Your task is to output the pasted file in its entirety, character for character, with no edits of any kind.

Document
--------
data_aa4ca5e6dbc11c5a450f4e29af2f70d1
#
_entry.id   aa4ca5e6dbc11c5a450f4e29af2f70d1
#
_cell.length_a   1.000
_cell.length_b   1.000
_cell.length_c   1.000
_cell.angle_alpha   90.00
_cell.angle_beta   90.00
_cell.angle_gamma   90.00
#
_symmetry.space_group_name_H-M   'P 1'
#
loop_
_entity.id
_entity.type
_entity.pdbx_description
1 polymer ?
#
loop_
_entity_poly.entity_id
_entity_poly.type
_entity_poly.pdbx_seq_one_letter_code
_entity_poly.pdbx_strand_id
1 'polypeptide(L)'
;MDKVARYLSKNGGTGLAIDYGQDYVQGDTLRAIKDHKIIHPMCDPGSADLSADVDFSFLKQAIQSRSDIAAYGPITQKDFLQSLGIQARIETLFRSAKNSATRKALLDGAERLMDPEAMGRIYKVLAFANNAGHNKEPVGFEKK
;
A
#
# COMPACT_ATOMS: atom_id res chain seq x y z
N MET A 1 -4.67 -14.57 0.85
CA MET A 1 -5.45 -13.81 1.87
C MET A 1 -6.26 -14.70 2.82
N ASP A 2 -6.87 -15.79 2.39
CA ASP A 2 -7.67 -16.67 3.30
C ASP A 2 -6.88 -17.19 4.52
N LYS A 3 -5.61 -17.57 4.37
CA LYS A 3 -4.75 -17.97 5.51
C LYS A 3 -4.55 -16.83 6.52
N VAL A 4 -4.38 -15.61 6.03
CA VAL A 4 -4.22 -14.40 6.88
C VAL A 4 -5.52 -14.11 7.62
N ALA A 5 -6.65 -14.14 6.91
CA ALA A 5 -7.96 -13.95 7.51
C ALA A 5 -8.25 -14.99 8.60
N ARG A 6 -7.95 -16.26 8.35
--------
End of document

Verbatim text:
data_aa4ca5e6dbc11c5a450f4e29af2f70d1
#
_entry.id   aa4ca5e6dbc11c5a450f4e29af2f70d1
#
_cell.length_a   1.000
_cell.length_b   1.000
_cell.length_c   1.000
_cell.angle_alpha   90.00
_cell.angle_beta   90.00
_cell.angle_gamma   90.00
#
_symmetry.space_group_name_H-M   'P 1'
#
loop_
_entity.id
_entity.type
_entity.pdbx_description
1 polymer ?
#
loop_
_entity_poly.entity_id
_entity_poly.type
_entity_poly.pdbx_seq_one_letter_code
_entity_poly.pdbx_strand_id
1 'polypeptide(L)'
;MDKVARYLSKNGGTGLAIDYGQDYVQGDTLRAIKDHKIIHPMCDPGSADLSADVDFSFLKQAIQSRSDIAAYGPITQKDFLQSLGIQARIETLFRSAKNSATRKALLDGAERLMDPEAMGRIYKVLAFANNAGHNKEPVGFEKK
;
A
#
# COMPACT_ATOMS: atom_id res chain seq x y z
N MET A 1 -4.67 -14.57 0.85
CA MET A 1 -5.45 -13.81 1.87
C MET A 1 -6.26 -14.70 2.82
N ASP A 2 -6.87 -15.79 2.39
CA ASP A 2 -7.67 -16.67 3.30
C ASP A 2 -6.88 -17.19 4.52
N LYS A 3 -5.61 -17.57 4.37
CA LYS A 3 -4.75 -17.97 5.51
C LYS A 3 -4.55 -16.83 6.52
N VAL A 4 -4.38 -15.61 6.03
CA VAL A 4 -4.22 -14.40 6.88
C VAL A 4 -5.52 -14.11 7.62
N ALA A 5 -6.65 -14.14 6.91
CA ALA A 5 -7.96 -13.95 7.51
C ALA A 5 -8.25 -14.99 8.60
N ARG A 6 -7.95 -16.26 8.35